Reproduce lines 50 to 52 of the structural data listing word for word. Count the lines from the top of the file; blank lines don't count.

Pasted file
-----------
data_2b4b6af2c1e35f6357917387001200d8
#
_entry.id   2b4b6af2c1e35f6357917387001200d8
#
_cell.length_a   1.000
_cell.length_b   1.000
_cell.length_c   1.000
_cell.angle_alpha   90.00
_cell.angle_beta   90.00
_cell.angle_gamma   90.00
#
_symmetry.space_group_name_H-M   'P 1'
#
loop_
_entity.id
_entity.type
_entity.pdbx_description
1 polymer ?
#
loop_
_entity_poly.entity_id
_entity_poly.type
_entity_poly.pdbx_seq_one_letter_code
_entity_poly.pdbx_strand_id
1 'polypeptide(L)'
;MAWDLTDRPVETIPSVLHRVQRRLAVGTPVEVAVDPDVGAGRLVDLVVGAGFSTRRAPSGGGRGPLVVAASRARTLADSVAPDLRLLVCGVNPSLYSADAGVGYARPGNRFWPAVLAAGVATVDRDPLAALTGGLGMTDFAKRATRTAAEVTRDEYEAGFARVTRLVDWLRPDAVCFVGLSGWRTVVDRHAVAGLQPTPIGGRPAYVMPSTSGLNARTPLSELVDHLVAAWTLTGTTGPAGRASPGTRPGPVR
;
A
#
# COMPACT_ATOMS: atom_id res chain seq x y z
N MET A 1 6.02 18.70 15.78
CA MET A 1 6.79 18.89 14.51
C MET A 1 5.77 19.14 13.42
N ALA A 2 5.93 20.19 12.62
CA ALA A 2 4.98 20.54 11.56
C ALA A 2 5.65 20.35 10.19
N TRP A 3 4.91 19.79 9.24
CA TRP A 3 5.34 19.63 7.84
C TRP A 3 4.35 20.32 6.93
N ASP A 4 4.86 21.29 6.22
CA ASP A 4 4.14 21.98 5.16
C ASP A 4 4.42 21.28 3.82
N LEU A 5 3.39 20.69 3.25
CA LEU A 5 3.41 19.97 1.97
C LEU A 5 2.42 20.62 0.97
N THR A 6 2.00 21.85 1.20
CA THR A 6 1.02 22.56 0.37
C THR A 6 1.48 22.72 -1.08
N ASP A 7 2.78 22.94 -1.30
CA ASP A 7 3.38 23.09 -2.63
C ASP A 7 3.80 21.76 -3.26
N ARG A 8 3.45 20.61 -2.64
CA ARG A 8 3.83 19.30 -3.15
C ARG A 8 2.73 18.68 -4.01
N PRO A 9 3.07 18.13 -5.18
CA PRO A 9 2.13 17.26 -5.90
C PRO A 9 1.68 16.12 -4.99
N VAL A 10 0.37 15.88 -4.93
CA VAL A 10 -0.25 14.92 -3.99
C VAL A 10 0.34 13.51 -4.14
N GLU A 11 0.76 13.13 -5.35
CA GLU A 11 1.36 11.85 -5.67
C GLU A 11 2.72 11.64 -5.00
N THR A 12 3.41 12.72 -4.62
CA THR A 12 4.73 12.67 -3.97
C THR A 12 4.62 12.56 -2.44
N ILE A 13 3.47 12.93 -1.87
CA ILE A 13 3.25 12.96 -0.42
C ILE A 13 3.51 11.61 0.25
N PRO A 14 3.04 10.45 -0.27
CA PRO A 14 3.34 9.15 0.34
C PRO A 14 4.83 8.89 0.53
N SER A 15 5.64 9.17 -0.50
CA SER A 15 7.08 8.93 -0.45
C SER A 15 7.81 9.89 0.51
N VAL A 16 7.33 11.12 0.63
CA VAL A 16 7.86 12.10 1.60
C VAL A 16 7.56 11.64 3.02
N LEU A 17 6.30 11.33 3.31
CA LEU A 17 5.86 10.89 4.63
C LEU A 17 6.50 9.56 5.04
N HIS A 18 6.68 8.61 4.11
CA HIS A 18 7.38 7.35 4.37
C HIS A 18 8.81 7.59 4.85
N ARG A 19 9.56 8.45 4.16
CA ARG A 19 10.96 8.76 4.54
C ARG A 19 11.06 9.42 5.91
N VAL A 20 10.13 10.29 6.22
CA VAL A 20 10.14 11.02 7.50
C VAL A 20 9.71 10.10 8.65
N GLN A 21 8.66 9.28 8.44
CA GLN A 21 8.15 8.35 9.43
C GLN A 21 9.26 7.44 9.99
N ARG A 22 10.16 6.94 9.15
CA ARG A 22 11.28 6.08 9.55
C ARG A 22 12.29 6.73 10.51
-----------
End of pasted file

CA ASP A 7 3.38 23.09 -2.63
C ASP A 7 3.80 21.76 -3.26
N ARG A 8 3.45 20.61 -2.64